Next, we were each given 4 stickies with which to vote – having previously decided that only six “winners” would be moved forward at this time.  But it was also made clear that none of these 26 ideas should be discarded, but rather saved for further initiative.

Once again we selected to meet to form committees for the purpose of moving forward with the chosen projects.  Although we did have some attrition among participants by this time, each committee finished up the day with a solid core of interested members.  Here they are:

Activities and Outreach
Contact:  Jan Perry or Betsey Church

Preserving our Natural Resources through Education
Contact:  Tom Murray or Linda Cates

Expanded Use of Public and Private Spaces
Contact:  Kathy Schillemat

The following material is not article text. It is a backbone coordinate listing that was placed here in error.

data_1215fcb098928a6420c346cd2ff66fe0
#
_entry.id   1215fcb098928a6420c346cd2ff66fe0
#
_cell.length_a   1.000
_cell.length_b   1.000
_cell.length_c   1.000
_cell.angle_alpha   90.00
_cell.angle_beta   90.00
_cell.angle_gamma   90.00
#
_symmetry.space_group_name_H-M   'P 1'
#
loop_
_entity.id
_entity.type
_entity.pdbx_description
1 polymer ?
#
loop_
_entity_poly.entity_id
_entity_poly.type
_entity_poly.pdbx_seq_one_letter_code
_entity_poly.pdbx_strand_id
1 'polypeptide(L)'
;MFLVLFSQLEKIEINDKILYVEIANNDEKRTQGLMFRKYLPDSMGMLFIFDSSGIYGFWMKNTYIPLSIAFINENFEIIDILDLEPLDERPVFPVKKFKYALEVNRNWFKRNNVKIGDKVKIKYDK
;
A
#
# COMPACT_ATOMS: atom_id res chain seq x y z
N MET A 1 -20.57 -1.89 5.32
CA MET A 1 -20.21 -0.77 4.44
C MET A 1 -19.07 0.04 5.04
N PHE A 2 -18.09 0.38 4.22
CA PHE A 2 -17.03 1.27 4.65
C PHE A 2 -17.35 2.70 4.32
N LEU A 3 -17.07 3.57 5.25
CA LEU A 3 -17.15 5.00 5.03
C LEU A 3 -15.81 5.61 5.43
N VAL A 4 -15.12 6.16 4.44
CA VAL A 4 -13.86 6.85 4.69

The “Gathering Place”
Contact:  Beth Williams

Regionalization
Contact:  Sandy Mackenzie or Sam Osherson

Community Resource Guide
Contact:  Linda Singer

You will be able to follow the progress of these groups through Moving in Step’s weekly e-mail message to which you can subscribe at the Moving In Step website, and this web site will also provide periodic updates.  If any of these projects interest you, please get in touch with the contact person to offer your help.  All are encouraged and welcome.

And finally, an extensive final report is being prepared as we speak.  We have saved all the flip charts – and no entry will be omitted from the report.  All of our comments have tremendous thought, care and insight and will thus be included in the report for everyone to ponder.

The final report will be made available on line at the above-mentioned sites, and copies will be available at the library and at the selectmen’s office, or by request for a small fee.

Thank you from the entire Steering Committee to all of you who participated in this community event.